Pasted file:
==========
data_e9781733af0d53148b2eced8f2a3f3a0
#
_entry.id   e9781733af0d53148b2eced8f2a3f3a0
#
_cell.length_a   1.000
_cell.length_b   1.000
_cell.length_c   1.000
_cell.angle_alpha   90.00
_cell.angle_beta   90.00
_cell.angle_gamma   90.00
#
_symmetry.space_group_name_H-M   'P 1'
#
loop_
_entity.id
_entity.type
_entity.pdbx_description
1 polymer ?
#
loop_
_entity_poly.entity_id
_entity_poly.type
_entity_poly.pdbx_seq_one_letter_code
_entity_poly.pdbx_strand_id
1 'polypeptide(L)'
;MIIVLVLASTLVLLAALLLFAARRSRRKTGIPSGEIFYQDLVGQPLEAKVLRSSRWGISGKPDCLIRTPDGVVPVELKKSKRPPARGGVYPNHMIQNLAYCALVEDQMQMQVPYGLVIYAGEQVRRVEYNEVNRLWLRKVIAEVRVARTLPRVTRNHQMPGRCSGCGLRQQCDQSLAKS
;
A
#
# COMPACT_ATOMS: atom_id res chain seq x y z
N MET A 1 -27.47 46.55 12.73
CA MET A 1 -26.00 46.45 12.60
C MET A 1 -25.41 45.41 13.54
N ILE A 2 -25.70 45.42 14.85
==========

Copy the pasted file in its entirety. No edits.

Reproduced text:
data_e9781733af0d53148b2eced8f2a3f3a0
#
_entry.id   e9781733af0d53148b2eced8f2a3f3a0
#
_cell.length_a   1.000
_cell.length_b   1.000
_cell.length_c   1.000
_cell.angle_alpha   90.00
_cell.angle_beta   90.00
_cell.angle_gamma   90.00
#
_symmetry.space_group_name_H-M   'P 1'
#
loop_
_entity.id
_entity.type
_entity.pdbx_description
1 polymer ?
#
loop_
_entity_poly.entity_id
_entity_poly.type
_entity_poly.pdbx_seq_one_letter_code
_entity_poly.pdbx_strand_id
1 'polypeptide(L)'
;MIIVLVLASTLVLLAALLLFAARRSRRKTGIPSGEIFYQDLVGQPLEAKVLRSSRWGISGKPDCLIRTPDGVVPVELKKSKRPPARGGVYPNHMIQNLAYCALVEDQMQMQVPYGLVIYAGEQVRRVEYNEVNRLWLRKVIAEVRVARTLPRVTRNHQMPGRCSGCGLRQQCDQSLAKS
;
A
#
# COMPACT_ATOMS: atom_id res chain seq x y z
N MET A 1 -27.47 46.55 12.73
CA MET A 1 -26.00 46.45 12.60
C MET A 1 -25.41 45.41 13.54
N ILE A 2 -25.70 45.42 14.85